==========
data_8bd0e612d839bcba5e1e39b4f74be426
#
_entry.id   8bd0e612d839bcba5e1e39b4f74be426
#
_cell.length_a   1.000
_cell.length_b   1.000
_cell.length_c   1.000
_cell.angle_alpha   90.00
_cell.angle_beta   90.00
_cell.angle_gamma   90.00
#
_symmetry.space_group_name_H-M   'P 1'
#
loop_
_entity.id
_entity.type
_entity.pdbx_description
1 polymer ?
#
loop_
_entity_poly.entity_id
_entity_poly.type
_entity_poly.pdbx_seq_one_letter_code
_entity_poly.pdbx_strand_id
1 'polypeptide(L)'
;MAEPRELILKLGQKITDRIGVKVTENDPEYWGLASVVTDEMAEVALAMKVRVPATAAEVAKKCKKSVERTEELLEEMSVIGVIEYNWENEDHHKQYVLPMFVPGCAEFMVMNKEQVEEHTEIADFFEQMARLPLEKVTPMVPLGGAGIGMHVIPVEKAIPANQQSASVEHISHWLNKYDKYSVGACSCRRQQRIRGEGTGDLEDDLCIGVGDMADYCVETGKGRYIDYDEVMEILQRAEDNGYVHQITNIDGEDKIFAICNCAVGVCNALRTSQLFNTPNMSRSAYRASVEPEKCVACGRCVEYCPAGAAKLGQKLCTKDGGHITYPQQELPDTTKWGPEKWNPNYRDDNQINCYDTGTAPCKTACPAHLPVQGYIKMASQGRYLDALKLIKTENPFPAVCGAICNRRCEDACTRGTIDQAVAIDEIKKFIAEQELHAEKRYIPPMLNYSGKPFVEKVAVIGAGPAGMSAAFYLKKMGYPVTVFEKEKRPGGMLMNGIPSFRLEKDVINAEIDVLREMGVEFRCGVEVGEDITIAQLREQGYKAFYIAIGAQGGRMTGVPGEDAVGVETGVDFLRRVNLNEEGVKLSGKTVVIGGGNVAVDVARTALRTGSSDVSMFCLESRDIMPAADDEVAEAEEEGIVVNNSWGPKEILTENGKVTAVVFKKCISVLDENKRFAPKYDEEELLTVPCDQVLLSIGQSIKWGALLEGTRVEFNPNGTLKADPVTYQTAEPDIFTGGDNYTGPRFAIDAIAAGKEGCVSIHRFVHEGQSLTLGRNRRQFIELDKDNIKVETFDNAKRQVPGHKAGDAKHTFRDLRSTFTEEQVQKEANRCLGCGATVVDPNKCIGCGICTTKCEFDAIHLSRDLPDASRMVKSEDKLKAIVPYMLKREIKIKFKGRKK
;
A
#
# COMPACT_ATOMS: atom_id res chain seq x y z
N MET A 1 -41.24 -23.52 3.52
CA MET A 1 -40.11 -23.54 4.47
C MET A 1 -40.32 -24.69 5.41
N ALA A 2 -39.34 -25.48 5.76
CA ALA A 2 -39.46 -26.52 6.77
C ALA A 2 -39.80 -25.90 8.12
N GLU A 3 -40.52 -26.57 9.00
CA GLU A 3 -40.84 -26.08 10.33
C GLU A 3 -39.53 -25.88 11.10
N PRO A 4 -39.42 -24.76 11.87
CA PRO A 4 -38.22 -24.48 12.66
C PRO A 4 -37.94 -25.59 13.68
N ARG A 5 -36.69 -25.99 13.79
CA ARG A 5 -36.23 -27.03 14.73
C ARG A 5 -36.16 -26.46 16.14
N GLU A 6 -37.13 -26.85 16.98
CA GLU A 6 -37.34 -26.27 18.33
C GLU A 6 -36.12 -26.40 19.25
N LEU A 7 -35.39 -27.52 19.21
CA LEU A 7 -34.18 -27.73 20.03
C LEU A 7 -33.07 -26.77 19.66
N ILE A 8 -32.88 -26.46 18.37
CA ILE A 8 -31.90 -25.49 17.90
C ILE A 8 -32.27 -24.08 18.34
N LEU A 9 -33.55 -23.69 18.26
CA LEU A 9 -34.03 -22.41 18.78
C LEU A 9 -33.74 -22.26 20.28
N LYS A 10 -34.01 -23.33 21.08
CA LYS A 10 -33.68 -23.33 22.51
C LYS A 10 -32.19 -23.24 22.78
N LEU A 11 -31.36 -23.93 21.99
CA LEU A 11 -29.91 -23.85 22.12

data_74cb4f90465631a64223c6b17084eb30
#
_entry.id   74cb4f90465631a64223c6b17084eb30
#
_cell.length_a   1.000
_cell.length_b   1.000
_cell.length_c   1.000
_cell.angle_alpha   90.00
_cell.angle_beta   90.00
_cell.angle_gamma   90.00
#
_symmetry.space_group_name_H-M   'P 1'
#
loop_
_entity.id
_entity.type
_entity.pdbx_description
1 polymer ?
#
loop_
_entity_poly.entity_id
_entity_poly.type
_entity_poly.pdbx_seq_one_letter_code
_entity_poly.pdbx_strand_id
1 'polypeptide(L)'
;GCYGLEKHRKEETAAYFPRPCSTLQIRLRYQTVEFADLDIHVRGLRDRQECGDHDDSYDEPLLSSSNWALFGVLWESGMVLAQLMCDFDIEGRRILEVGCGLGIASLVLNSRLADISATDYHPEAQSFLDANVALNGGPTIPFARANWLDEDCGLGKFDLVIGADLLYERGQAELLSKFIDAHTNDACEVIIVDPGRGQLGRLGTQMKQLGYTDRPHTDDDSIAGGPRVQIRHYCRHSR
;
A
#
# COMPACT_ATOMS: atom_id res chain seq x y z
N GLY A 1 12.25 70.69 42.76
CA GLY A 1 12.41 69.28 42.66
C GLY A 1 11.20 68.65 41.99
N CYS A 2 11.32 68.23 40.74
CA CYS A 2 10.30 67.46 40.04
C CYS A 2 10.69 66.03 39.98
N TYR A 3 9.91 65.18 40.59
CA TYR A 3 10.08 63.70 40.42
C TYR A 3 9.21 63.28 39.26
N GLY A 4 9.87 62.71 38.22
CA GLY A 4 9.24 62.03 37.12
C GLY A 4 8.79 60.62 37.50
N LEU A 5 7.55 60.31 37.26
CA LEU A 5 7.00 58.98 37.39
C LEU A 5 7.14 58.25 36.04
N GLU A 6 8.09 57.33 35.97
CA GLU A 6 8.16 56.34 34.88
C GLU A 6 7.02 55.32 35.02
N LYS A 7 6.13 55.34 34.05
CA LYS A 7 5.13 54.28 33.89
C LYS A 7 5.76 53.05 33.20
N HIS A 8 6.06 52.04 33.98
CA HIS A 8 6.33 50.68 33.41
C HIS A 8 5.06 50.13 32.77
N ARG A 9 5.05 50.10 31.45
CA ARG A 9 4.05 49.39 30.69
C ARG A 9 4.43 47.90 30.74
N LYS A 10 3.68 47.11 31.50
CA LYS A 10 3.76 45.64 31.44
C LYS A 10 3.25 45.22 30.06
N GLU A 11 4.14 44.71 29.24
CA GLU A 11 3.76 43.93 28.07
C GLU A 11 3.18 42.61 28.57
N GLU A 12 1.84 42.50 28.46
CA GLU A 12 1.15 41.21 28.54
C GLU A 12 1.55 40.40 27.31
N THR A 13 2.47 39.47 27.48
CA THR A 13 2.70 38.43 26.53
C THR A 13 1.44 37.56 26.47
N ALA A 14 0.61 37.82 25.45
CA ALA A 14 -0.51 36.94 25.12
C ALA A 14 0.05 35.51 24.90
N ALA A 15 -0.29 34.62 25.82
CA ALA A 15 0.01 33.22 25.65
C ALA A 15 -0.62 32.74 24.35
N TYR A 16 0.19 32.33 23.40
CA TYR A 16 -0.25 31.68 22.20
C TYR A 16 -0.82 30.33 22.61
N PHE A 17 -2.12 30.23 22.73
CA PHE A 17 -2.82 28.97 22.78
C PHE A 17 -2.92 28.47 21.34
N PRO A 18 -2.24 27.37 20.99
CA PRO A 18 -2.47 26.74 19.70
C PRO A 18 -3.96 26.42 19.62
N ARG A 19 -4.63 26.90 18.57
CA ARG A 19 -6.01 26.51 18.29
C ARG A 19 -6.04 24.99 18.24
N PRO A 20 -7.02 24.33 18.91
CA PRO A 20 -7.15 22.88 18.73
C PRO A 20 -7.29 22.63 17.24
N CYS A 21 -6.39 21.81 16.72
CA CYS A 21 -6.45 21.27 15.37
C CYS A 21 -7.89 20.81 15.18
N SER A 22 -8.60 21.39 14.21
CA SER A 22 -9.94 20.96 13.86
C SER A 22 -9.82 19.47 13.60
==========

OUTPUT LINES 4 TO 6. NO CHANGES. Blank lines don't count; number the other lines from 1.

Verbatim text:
#
_cell.length_a   1.000
_cell.length_b   1.000